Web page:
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Do You Need Dental Surgery? Here’s How Your Dental Insurance Can Help

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Oral surgery has a rather colourful past. Did you know that during the American Civil War, many injured soldiers were experimented on by oral surgeons?  As a result of these experiments, many treatments were developed and innovated. Interestingly, this practice continued during the Korean and Vietnam wars where trauma-related surgeries became modernized.

While the nature of the injuries these days is much different than 200 years ago, the need for oral surgery hasn’t diminished. Many students of dentistry opt to become oral surgeons as well as maxillofacial surgeons for this very reason. Some of the most common reasons people need dental surgery include

  • A blow to the mouth
  • Temporomandibular Joint Disorder (TMJ)
  • Receding gums
  • Teeth needing to be extracted (including wisdom teeth)
  • Jaw bone needing partial removal or realignment

Root canals and procedures that require drilling a tooth are technically considered surgery, though they are very low risk in terms of invasiveness. Dental implants are also becoming more and more popular, though few (if any) insurance companies cover them.

The point of dental surgery is to correct something in the mouth, whether it is due to injury or deteriorating condition of the teeth, gums or jaw. Whatever the reason, dental insurance is an important factor to consider when booking a surgery.

Types of Dental Surgery

An oral surgeon is a specialist who only performs surgery. Some general practitioners are skilled at surgery as well, but it’s the specialists that you need to pay particular attention to, because the services provided by an oral surgeon will not be reimbursed in full by your insurance. Most plans have a stipulation that specialist fees are covered to a degree, but more often than not their charges will exceed the maximum amount allowable for any particular treatment.

For example, let’s say you have a tooth pulled by a general practitioner. Their fee will likely align with the current year’s dental fee guide, meaning the set maximum amount allowable for each procedure. An oral surgeon will charge specialist fees, which always exceed the general practitioner fees, thereby exceeding the dental fee guide.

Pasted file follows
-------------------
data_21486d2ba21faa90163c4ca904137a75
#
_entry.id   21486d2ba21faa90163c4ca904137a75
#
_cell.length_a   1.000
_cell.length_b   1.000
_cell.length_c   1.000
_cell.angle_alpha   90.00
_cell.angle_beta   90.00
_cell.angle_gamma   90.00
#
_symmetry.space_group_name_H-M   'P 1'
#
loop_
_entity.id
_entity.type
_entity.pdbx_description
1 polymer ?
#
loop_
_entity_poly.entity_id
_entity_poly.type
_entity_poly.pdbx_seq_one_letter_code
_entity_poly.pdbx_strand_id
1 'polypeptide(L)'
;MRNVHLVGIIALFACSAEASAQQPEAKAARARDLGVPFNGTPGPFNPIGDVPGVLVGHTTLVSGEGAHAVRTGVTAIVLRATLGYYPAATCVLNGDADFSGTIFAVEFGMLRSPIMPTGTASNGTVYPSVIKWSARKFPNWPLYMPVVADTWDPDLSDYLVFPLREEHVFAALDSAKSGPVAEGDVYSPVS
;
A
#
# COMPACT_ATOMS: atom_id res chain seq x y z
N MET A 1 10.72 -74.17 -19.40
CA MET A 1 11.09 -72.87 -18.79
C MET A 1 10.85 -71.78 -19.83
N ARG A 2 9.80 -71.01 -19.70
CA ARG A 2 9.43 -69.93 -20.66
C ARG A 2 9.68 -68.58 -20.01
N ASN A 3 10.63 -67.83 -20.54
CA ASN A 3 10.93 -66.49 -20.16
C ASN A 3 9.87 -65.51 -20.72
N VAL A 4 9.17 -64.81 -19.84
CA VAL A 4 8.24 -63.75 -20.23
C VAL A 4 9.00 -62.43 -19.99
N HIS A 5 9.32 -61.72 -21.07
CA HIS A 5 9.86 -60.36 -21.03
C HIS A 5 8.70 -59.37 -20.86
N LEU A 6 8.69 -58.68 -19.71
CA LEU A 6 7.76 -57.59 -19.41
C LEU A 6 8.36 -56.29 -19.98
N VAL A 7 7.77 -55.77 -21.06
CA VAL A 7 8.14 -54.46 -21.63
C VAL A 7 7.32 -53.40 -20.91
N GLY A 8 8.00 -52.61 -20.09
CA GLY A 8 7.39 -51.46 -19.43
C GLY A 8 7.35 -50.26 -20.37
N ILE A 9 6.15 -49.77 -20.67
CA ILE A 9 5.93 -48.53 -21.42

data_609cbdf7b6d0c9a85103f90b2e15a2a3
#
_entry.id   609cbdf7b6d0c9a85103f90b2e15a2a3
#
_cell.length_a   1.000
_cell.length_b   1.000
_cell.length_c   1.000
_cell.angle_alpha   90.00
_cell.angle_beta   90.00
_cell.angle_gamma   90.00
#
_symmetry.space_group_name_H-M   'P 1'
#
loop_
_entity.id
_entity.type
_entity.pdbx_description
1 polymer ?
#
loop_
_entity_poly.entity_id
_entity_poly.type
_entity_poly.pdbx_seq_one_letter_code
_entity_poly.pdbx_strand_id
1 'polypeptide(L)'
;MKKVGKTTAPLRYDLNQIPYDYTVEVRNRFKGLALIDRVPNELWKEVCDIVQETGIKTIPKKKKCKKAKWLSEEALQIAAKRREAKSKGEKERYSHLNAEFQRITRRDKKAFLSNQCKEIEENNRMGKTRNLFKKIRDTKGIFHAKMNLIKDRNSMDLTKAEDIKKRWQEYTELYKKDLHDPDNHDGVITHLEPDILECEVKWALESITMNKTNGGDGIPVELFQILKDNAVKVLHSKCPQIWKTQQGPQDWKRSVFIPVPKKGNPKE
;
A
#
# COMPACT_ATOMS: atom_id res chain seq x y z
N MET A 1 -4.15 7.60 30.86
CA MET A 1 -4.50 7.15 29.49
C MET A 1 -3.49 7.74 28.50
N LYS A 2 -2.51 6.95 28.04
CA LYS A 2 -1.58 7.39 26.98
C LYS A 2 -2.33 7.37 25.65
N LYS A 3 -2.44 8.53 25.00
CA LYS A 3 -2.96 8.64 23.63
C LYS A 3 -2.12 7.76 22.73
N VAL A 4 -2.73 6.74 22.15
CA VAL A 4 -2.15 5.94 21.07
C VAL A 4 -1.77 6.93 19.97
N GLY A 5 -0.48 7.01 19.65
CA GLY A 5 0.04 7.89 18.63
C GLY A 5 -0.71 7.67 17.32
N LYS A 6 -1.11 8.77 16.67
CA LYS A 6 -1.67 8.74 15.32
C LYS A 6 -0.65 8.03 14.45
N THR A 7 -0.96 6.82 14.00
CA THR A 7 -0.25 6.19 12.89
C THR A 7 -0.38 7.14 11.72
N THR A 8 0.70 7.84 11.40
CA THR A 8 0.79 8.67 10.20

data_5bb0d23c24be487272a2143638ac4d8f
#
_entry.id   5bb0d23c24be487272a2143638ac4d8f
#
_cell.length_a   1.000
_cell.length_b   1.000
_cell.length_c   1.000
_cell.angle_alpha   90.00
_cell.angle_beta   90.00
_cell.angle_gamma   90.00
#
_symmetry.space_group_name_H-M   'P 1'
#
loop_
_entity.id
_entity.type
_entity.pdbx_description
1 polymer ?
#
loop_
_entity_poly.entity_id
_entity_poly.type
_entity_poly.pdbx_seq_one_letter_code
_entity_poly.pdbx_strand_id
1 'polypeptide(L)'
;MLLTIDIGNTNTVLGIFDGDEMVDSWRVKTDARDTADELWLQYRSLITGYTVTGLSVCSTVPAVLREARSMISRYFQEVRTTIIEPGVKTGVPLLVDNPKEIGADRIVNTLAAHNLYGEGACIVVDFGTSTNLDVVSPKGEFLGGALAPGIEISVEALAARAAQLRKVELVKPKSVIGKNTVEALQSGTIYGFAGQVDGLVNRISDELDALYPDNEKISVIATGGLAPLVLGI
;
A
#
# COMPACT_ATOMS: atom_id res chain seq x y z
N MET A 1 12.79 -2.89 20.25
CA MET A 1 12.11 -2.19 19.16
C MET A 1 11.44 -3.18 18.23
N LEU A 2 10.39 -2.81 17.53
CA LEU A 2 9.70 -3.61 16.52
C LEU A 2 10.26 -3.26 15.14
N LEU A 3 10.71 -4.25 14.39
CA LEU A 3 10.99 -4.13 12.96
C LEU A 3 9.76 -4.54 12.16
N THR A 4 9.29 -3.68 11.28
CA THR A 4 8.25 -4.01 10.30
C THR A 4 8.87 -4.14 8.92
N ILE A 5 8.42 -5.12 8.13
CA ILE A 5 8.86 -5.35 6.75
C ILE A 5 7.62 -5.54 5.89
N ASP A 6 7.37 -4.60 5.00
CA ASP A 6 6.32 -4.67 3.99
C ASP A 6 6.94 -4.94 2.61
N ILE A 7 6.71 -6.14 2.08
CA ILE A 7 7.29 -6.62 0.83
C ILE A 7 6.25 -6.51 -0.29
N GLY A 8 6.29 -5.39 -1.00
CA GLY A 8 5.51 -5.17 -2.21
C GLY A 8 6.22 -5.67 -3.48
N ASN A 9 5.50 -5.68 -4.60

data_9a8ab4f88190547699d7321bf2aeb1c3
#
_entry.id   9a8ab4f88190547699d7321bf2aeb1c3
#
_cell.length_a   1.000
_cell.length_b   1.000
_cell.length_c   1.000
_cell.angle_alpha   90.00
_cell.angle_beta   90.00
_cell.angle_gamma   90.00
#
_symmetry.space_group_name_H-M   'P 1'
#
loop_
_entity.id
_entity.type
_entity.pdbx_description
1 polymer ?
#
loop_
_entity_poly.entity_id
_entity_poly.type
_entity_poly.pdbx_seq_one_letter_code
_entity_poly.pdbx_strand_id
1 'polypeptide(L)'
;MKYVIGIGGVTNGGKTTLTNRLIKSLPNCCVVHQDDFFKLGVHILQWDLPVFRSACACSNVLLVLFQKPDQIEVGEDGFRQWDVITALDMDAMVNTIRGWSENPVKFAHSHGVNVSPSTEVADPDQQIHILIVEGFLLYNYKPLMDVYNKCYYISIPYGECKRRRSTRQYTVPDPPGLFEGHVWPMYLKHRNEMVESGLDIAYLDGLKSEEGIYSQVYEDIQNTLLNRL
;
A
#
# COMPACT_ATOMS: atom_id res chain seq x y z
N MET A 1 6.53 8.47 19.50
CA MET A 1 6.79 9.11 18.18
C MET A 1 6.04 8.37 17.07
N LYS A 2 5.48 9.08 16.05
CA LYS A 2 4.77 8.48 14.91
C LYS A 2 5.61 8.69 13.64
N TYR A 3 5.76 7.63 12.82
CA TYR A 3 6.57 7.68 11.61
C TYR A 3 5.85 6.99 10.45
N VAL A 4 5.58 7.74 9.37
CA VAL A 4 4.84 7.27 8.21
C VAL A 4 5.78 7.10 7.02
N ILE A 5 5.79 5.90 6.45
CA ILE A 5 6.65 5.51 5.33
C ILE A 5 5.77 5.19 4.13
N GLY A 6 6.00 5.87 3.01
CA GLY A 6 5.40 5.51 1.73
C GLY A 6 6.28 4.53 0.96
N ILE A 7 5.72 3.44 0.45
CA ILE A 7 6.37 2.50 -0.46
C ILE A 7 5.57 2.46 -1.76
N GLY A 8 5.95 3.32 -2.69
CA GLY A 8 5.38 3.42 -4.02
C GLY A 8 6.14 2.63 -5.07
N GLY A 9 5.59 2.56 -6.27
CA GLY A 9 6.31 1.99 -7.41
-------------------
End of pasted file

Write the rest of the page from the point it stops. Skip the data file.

Be prepared to cover the remaining amount after your insurance pays its portion. If you’re unclear as to how much that might be, ask your dental care provider to send an estimate to your insurance company and they will let you know in writing what amount they will pay.

Some of the most common dental surgeries include tooth extractions, apicoectomies (removing part of the jawbone), jaw re-alignment, gum grafts, pulpectomies, pulpotomies, root canals, and implanting dental prostheses.

Some of these surgeries fall within the basic dental maximum, but many may not be covered at all. A dental estimate should always be sent to your insurance provider in advance.

Accidental Dental Services

Imagine how stressful it would be to have an accident and need emergency dental surgery! Here in Canada, it’s not uncommon for winter sports-related injuries to occur, or falls on the ice. Sometimes sports injuries also result in the need for oral surgery.

Unlike regular dental procedures, accidental dental claims fall under the extended health insurance benefit. This means that whatever costs you incur, they will not affect your dental maximums. They can be performed in a hospital and all related services will be considered under the Accidental Dental benefit.

What About Anaesthesia?

Most of us can agree that most kinds of surgery should have some sort of anaesthetic or means of minimizing pain and discomfort. Oral surgery is certainly no different. Your practitioner will determine what the best means of providing comfort should be with relation to your surgery, but the most common local anaesthetic is lidocaine, which is a numbing agent. Other options are injectable nerve blockers, and nitrous oxide (laughing gas).

beautiful getting woman inhalation sedation at dental clinic

Sometimes a local anaesthetic isn’t enough and the patient will need to be put under completely. This would require the use of general anaesthesia which would put the patient into an unconscious state, unaware of pain. Some of these types are administered intravenously.

Be sure to discuss this aspect with your practitioner so that you know what to expect. If you aren’t sure if it would be covered by your dental insurance, please ask your dental provider to include the anaesthesia in an estimate.

For example, if you just send an estimate with a code for anaesthesia, it should also list the code(s) of the treatment you are also receiving.

Is Your Pending Dental Surgery Covered?

As mentioned before, an estimate is always advised when expensive dental treatment is anticipated. If you are looking for a skilled oral surgeon who is an accredited member of the Canadian Association of Oral and Maxillofacial Surgeons (CAOMS), you can check out the CAOMS website.

An estimate can help you figure out exactly what your insurance plan will pay. It will take into account the dental codes being used, the fees the practitioner is charging per service, and the oral surgeon’s name and credentials, as well as your personal information.

Call Our Office

If you need more information about your dental insurance coverage, and whether or not dental surgery is included in your benefits package, give our office a call! We’ll be happy to walk you through your coverage details and can answer any questions you may have.

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